The central focus of my remarks will be to explicate the role that marital education, family counseling, and related services might play in promoting and strengthening healthy marriages and to discuss what we know about the potential of strategies that seek to ameliorate the key stressors (for example, job loss, lack of income, domestic violence, and childbearing) that make it difficult to form marriages in the first place or act as a catalyst that eventually breaks up existing marriages.
To summarize my conclusions: Marriage, Divorce, and Single Parenthood Encouraging and supporting healthy marriages is a cornerstone of the Bush Administration's proposed policies for addressing the poverty-related woes of single-parent households and, importantly, for improving the well-being of low-income children.
While our collective hand-wringing about the number of American births that occur out-of-wedlock is justified, what is often missed is that the birthrate among unmarried women accounts for only part of the story.
In fact, birthrates among unmarried teens and African-Americans have been falling — by a fourth among unmarried African-American women since 1960, for example (Offner, 2001).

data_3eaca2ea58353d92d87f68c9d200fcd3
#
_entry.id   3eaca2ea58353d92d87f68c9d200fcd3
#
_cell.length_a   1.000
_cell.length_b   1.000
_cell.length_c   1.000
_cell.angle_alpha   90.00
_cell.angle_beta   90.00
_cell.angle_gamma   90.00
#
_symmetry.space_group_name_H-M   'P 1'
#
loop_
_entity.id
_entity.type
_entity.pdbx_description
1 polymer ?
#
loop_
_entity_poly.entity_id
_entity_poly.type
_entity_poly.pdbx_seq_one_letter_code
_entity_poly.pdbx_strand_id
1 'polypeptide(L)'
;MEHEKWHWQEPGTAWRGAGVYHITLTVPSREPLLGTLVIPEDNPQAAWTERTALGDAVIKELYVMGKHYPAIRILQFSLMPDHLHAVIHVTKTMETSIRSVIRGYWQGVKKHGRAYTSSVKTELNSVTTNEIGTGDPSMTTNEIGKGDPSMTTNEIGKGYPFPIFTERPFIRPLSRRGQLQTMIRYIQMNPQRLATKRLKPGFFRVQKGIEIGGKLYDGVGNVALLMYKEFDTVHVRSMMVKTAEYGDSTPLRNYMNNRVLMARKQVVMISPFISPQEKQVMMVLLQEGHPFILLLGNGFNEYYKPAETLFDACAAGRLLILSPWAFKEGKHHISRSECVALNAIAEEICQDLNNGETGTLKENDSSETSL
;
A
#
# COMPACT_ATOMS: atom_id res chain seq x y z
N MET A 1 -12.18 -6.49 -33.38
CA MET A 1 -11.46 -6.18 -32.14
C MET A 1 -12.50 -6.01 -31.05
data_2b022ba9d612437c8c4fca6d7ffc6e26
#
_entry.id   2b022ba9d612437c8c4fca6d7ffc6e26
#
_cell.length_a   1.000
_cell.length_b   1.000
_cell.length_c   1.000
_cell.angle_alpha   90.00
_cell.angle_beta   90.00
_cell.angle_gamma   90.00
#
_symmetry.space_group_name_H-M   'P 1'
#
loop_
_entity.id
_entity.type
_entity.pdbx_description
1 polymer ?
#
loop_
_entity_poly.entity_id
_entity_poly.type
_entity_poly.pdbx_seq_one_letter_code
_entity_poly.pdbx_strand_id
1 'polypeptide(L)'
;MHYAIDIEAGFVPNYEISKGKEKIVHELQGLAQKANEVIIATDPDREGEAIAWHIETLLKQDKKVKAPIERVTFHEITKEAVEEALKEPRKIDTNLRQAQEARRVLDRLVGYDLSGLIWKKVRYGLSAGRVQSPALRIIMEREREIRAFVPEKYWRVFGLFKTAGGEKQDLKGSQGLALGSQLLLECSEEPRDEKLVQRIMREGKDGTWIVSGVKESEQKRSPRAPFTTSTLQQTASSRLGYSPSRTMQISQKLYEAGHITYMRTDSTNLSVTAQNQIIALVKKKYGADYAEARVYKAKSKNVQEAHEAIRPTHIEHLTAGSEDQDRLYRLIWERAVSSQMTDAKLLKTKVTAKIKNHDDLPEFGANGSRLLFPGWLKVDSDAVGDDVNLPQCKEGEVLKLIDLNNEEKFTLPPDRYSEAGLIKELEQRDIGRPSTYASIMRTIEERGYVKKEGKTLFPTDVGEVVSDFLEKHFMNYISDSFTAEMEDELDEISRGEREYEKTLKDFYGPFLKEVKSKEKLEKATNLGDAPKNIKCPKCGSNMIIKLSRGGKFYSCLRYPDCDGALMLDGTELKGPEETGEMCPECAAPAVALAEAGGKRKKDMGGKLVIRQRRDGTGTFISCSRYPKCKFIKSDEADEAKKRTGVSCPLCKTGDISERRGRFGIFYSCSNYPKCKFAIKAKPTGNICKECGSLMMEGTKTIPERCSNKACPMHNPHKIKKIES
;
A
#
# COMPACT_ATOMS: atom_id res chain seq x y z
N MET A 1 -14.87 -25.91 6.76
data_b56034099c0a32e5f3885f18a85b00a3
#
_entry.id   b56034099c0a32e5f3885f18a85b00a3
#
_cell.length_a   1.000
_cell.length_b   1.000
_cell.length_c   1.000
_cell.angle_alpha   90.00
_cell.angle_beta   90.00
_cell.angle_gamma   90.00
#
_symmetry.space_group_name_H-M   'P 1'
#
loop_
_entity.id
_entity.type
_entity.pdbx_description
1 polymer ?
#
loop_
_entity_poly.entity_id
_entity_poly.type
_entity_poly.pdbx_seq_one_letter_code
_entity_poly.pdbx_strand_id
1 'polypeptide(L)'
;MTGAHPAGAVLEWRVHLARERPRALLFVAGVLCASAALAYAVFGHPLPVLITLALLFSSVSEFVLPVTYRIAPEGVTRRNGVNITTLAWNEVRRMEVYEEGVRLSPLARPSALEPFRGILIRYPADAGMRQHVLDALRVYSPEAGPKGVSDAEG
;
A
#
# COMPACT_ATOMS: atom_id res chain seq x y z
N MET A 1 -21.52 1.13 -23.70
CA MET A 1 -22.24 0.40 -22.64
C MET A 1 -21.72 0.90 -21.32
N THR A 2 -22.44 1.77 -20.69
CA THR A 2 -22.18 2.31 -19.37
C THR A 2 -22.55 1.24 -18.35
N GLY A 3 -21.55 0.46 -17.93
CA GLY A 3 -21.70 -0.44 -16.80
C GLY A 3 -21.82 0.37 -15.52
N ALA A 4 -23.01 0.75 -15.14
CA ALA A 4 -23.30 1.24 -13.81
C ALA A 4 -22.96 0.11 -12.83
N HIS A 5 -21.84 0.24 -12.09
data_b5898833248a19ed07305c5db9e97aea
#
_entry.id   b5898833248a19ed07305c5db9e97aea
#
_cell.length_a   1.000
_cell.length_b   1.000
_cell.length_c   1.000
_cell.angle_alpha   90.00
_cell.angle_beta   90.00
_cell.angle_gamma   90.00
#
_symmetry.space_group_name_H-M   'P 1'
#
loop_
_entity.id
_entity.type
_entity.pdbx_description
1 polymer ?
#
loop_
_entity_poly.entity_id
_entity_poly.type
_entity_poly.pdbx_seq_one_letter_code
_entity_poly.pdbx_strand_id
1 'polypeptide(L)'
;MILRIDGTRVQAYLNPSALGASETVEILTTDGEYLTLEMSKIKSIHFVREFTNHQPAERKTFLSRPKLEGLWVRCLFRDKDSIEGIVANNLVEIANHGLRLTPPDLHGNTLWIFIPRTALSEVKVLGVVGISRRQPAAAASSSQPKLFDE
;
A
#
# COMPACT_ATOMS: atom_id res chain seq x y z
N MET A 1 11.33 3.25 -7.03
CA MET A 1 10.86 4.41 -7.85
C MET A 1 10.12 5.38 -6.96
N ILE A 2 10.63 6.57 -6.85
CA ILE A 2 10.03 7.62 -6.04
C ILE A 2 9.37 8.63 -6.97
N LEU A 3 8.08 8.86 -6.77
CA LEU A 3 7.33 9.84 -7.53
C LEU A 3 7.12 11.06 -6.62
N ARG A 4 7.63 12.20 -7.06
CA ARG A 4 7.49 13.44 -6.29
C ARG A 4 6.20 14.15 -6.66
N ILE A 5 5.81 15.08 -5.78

The rationale is reasonably straightforward: About a third of all children born in the United States each year are born out of wedlock.
Similarly, about half of all first marriages end in divorce, and when children are involved, many of the resulting single-parent households are poor.
How, then, does one explain the fact that more and more of the nation's children are being born out of wedlock?
Because the nonmarital birth ratio is a function of (1) the out-of-wedlock birthrate (births per 1,000 unmarried women), (2) the marriage rate, and (3) the birthrate among married women (births per 1,000 married women) - the share of all children born out of wedlock has risen over the last thirty years, in large measure, because women were increasingly delaying marriage, creating an ever larger pool of unmarried women of childbearing age, and because married women were having fewer children.
Moreover, marriage can help children only if the marriage is a healthy one.
While the definition of a “healthy marriage” is itself subject to debate, it is typically characterized as high in positive interaction, satisfaction, and stability and low in conflict.